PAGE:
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To really create amazing regional Mexican cuisine in the U.S. today, one must have magical, potentially ancestral powers.

Editor's Letter: The Magicians

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By Laura D'Alessandro April 2019 Blog

From cover to cover, this magazine is often filled with people performing extraordinary magic within the restaurant industry and occasionally beyond. I found the folks in this issue to be particularly spell-binding.

It all started when Diana Dávila told our food and beverage editor that she’s a witch, and she wanted everyone to know it. I first heard about Diana from FSR’s May 2018 cover girl and recent James Beard Outstanding Chef nominee Sarah Grueneberg. Sarah told me last spring that Diana’s restaurant, Mi Tocaya Antojería, was her new favorite spot in Chicago. “It’s insane, so delicious,” she told me.

Diana has been turning heads it seems since her restaurant opened. I saw her speak a month after Sarah told me about her and I had one thought cross my mind—this woman is a badass. Had she not told us she was a witch, I would have simply assumed that badass cuisine was her superpower. But that term, it turns out, belongs to another chef in this issue, Claudette Zepeda-Wilkins.

Claudette’s food has been hailed in no uncertain terms as “comida chingona,” though she prefers to call it grandma-chic, which leads me to yet another defining characteristic that ties together many of the chefs (many of whom are women) leading the rise of regional Mexican cuisines. Daniela Soto-Innes, whose restaurant ATLA is featured in this month’s How It’s Done section, recently told the New York Times she’s a self-proclaimed “Mexican grandmother.”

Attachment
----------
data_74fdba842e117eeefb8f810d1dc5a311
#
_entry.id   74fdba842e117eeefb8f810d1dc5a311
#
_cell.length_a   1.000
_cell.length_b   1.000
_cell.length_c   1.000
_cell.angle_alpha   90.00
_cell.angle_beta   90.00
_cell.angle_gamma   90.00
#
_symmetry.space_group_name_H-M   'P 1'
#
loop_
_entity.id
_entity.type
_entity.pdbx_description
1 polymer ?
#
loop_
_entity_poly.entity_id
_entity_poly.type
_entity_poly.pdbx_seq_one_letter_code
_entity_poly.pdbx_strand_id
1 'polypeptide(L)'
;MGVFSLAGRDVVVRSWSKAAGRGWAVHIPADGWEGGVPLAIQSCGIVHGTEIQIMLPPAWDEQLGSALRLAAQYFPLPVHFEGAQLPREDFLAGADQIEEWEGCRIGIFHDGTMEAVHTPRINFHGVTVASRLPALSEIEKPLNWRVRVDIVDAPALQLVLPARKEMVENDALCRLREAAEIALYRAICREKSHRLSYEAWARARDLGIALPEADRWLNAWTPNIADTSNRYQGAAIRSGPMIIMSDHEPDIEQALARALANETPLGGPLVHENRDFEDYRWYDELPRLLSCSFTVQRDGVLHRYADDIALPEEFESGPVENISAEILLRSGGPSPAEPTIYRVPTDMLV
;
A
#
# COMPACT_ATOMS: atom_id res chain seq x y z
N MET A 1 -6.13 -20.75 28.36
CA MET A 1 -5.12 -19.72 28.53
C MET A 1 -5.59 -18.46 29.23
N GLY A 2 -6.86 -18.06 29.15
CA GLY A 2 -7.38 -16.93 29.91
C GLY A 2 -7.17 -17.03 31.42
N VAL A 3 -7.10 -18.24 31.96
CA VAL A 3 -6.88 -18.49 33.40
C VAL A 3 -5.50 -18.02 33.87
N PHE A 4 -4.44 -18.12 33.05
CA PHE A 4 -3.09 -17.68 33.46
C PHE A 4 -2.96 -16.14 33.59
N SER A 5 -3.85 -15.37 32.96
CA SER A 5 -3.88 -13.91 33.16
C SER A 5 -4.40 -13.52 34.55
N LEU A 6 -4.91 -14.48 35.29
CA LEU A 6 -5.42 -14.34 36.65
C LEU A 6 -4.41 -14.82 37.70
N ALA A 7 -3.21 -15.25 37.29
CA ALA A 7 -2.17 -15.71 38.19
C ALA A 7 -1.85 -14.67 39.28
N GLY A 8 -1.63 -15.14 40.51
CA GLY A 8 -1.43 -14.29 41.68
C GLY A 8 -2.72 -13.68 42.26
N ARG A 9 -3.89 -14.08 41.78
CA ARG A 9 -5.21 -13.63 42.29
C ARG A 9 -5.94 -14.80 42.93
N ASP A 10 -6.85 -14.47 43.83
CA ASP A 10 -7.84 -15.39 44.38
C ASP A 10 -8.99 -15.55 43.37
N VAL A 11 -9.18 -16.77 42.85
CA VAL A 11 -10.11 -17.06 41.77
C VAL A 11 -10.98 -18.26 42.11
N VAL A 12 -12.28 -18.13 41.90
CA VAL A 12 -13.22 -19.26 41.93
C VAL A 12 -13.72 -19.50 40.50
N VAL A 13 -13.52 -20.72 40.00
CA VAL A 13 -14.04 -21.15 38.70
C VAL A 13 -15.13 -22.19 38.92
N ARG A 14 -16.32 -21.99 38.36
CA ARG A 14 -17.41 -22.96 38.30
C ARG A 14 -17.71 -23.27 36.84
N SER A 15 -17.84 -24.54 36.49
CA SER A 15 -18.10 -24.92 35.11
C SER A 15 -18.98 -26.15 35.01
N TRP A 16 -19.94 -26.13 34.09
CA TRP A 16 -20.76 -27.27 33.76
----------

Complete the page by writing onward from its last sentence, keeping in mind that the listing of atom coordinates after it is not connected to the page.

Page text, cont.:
So, to really create amazing regional Mexican cuisine in the U.S. today, one must have magical, potentially ancestral powers. Or, in other words, these women are cooking from their hearts, their passions, and their heritages. And their work deserves both reverence and delight from guests and peers alike.

Meanwhile, in other segments of the industry, the magic seems to come from a similar place: passion and hard work. Ryan Ratino, for example, whose restaurant Bresca earned its Michelin star in 11 months, is driven by commitment to the craft. The young chef is so committed he’s barely taken a day off since the restaurant opened. And for our cover guy, Chris Simms, whose business model boasts a seemingly opposing ethos of time off and work-life-balance, success has not come without a dedication to his passions. We talked about how creating a restaurant brand rooted in his own passions, as well as the passions he came to share with guests, launched him on his own path to success.

Where’s your magic? I have a suspicion, based on some anecdotal evidence, that if you look to where your passions are, you may find it there.